By Michael Iorfino
Travelers will see longer security lines, more flight delays and a decrease in the number of flights offered if Congress can’t avert automatic federal spending cuts set to take effect this week.
In a letter addressed to agency employees, Federal Aviation Administration Administrator Michael Huerta said the FAA would face $600 million in funding cuts through September – a 4 percent reduction from its proposed 2013 budget of $15.2 billion – under the sequester.
The slash is part of the across-the-board budget cuts, or sequestration, targeted at trimming the nation’s deficit by $1.2 trillion, starting Friday.
Though a seemingly small percentage, officials said the slash would likely require the agency to cut the number of air traffic controllers and technicians – a move that would have a trickle-down effect, influencing the financial state of airports across the county.
“It would practically paralyze the system,” said aviation analyst Michael Boyd. “They (air traffic controllers) are the ones that make sure the planes get in the sky safely.”
Fewer air traffic controllers, he said, would mean more flight delays and more cancellations, as the level of air traffic would have to reflect the capabilities of the diminished staff.
Fewer flights offered, which would allow airlines to drive prices up, means airports will receive less money, he said.
“The skies would be bare, and in the end, that would affect the airports,” Mr. Boyd said. “Everyone is affected – the passengers, the airlines, the airport and the community where the airport is located, because less people would be coming in.”
For months, FAA officials were tight-lipped about how a federal sequester would affect the aviation industry, only recently providing a general outline of what the agency would do to address the funding reduction but failing to delve into specifics, such as how many airport control towers will close or how many employees would be furloughed.
Mr. Huerta and U.S. Secretary of Transportation Ray LaHood addressed those questions and acknowledged the ramifications the cuts would have on the efficiency of air travel in a letter issued to aviation colleagues Friday.
Though nothing is finalized, the letter states the majority of the FAA’s 47,000 employees will lose one work day every pay period through September. More than 100 air traffic control towers at airports with fewer than 150,000 flight operations, six of which are in Pennsylvania, could close.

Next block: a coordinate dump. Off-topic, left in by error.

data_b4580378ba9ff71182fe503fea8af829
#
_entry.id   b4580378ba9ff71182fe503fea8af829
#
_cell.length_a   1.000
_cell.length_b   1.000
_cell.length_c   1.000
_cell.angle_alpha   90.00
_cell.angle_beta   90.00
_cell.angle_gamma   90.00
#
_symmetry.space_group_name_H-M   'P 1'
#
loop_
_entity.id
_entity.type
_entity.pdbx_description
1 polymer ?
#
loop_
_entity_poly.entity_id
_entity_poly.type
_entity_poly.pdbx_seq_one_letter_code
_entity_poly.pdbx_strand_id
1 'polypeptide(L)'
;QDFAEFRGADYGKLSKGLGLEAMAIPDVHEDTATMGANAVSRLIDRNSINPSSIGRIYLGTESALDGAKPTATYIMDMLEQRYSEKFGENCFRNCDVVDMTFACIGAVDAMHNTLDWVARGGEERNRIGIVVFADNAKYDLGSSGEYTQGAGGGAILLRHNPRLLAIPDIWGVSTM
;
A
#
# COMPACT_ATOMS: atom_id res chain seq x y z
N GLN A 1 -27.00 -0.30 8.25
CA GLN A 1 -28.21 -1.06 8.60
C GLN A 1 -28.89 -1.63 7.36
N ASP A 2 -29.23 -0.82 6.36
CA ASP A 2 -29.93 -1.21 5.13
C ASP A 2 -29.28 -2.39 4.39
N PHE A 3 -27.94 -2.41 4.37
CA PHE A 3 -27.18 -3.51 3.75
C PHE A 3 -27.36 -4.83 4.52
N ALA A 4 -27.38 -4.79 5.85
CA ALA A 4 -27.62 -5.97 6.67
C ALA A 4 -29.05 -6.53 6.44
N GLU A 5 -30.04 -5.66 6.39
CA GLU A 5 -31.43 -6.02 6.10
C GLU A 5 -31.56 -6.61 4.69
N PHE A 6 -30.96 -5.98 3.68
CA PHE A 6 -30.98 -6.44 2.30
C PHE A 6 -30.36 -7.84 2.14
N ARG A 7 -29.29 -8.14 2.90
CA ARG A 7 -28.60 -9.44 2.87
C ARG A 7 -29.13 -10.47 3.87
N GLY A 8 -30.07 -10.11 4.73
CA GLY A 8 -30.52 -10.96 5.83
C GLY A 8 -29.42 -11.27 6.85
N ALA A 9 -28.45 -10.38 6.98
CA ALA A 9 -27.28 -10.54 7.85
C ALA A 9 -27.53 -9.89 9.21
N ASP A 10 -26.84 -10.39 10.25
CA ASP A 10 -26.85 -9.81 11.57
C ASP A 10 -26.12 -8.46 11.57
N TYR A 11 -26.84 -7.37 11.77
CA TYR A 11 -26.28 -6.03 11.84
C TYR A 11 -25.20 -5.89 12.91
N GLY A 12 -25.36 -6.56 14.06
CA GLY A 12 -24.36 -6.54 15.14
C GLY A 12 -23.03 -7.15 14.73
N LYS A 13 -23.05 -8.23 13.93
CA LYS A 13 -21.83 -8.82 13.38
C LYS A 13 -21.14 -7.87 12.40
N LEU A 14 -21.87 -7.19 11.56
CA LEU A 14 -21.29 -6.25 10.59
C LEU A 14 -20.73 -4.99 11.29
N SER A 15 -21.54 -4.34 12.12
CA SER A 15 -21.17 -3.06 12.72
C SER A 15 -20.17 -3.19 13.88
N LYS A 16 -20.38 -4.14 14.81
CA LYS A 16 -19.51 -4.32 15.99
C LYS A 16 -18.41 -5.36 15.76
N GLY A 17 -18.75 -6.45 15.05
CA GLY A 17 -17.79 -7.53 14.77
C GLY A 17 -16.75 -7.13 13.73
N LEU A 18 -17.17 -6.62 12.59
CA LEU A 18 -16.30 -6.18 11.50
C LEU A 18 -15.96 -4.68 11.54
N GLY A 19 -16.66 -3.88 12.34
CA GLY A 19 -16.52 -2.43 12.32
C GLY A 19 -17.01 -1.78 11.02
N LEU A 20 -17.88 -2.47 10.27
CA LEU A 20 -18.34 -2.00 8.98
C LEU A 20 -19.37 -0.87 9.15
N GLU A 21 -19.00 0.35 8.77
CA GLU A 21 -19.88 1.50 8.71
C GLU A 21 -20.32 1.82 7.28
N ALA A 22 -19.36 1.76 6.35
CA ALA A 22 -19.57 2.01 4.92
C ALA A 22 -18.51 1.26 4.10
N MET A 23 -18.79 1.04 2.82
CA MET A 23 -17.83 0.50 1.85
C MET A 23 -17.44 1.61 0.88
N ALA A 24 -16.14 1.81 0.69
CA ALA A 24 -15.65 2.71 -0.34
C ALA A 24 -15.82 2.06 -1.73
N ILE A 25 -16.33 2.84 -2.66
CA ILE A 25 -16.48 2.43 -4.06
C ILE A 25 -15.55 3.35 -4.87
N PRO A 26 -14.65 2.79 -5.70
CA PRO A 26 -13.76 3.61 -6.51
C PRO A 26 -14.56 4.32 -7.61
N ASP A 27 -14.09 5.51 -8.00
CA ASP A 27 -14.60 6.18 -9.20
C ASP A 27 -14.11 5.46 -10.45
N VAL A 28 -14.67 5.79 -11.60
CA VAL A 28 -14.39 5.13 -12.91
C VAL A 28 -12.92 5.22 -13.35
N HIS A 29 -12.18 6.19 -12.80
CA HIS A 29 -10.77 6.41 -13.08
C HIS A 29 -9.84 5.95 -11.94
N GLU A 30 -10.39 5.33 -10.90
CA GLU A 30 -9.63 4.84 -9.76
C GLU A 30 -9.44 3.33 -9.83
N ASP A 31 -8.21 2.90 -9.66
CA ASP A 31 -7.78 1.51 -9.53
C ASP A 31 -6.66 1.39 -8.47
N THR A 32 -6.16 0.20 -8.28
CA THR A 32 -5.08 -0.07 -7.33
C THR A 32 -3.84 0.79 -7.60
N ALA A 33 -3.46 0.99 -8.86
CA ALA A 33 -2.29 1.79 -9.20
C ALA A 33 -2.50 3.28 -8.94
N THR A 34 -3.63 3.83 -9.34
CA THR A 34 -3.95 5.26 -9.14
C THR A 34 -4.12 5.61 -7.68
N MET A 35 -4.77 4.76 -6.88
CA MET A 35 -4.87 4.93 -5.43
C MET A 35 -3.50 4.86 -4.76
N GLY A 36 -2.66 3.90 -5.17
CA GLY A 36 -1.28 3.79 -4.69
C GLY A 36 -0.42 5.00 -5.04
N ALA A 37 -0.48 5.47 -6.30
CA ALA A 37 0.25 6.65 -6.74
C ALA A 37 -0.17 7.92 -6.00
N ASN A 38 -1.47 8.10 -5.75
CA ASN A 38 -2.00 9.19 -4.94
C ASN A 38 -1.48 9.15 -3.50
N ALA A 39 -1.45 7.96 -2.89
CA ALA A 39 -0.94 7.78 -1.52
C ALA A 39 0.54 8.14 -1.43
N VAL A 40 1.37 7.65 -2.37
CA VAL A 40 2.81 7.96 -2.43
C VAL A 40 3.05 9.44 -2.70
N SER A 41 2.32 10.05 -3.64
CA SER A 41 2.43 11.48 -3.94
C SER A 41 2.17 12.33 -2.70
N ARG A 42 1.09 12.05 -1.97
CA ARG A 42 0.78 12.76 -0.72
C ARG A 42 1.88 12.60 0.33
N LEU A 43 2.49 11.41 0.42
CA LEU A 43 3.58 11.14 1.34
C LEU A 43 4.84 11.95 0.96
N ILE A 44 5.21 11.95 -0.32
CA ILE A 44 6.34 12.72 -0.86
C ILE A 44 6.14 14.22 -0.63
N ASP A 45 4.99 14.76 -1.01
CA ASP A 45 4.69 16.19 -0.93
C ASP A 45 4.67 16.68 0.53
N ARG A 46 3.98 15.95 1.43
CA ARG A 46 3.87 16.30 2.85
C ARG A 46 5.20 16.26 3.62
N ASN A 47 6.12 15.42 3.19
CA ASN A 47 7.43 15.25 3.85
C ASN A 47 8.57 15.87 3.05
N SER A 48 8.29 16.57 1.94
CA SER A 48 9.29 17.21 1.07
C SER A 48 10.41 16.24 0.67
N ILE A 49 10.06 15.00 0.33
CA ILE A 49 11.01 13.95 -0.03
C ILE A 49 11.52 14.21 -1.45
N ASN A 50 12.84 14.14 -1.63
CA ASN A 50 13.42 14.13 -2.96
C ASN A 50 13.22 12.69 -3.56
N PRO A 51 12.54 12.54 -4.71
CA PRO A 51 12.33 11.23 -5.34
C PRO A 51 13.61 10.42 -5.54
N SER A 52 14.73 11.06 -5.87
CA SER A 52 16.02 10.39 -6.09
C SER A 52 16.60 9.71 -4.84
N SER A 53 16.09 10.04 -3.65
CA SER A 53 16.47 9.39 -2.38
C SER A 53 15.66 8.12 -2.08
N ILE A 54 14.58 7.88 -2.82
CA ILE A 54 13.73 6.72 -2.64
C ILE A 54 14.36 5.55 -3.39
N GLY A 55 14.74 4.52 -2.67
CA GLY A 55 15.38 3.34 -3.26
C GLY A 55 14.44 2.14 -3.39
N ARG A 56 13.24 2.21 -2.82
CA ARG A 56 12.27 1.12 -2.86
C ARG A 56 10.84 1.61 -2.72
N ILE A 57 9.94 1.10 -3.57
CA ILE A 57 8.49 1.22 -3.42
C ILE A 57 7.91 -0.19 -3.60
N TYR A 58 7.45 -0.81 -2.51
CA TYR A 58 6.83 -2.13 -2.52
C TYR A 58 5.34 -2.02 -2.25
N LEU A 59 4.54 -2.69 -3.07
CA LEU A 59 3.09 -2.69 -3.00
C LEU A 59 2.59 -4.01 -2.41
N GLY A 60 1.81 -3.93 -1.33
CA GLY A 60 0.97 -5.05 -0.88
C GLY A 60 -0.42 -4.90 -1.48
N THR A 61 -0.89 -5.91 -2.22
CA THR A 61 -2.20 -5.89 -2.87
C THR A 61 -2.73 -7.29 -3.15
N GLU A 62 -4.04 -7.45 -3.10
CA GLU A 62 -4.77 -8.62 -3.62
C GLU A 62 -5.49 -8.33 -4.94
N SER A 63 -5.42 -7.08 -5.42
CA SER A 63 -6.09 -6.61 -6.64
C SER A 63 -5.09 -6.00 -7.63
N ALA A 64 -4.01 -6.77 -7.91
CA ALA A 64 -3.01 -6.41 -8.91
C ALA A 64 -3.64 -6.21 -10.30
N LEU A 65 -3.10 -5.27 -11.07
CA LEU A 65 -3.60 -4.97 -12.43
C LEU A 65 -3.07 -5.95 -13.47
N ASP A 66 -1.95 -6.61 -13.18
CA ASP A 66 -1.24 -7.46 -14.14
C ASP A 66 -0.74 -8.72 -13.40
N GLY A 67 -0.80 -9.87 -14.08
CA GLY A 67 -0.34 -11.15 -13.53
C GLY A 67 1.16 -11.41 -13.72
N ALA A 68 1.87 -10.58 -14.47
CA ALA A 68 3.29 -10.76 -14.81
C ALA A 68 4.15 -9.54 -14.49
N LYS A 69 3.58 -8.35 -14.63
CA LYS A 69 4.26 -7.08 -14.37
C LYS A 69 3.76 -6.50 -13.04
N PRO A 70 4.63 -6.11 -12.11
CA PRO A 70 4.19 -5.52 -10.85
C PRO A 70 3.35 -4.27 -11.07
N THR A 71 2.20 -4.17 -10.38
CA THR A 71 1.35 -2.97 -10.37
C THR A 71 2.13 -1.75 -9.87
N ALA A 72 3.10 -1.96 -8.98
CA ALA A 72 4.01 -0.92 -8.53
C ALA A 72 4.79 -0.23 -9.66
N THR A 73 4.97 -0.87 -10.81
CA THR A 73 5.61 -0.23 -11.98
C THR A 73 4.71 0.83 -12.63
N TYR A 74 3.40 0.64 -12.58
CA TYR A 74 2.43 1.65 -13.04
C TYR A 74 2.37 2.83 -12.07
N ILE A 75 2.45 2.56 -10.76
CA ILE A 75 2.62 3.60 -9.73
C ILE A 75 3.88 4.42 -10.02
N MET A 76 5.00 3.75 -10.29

The rippling effects of the cuts could be felt close to home as well.
The tower at the Wilkes-Barre/Scranton International Airport is among the 60 towers nationwide that could lose overnight air traffic control shifts if the cuts happen.
Though it could cause flight delays or affect other operations, the cuts likely wouldn’t force the airport to reduce the number of late-night flights, as pilots are trained to operate under those circumstances.
The latest departing flight is a 6:50 p.m. to Philadelphia through US Airways, according to the airport’s website.
“I don’t know whether there will be more canceled flights, or how many air traffic controllers will be laid off; all of that is still unknown,” said Wilkes-Barre/Scranton International Airport Director Barry Centini two days before the letter was issued.
Mr. Centini emphasized the airport could still operate even without an air traffic control tower, and said he believes the airport would continue operating as it is today.
Officials said many airports across the country don’t have air traffic control towers, but instead rely on terminal area controllers on the ground to communicate with pilots, who also communicate with each other, in order to take off and land.
When asked whether he was concerned that the airport would be a casualty of the spending cuts, Mr. Centini said, “No.”
Then he added, “I look at it this way: If the worst were to happen, it would not happen to us alone. It would happen to airports across the country. We all would be in the same boat.”
While aviation officials are bracing for the potential sequester, state Department of Transportation officials are less concerned.
Under the Budget Control Act of 2011, a number of transportation programs are exempt from the spending cuts, including the trust-funded highway programs, motor carrier safety programs, vehicle safety programs and transit formula and bus grants.
“A majority of the federal funding the commonwealth receives for transportation comes from the federal highway trust fund,” PennDOT Deputy Press Secretary Erin Waters-Trasatt said, though she couldn’t specify how much PennDOT received from the fund.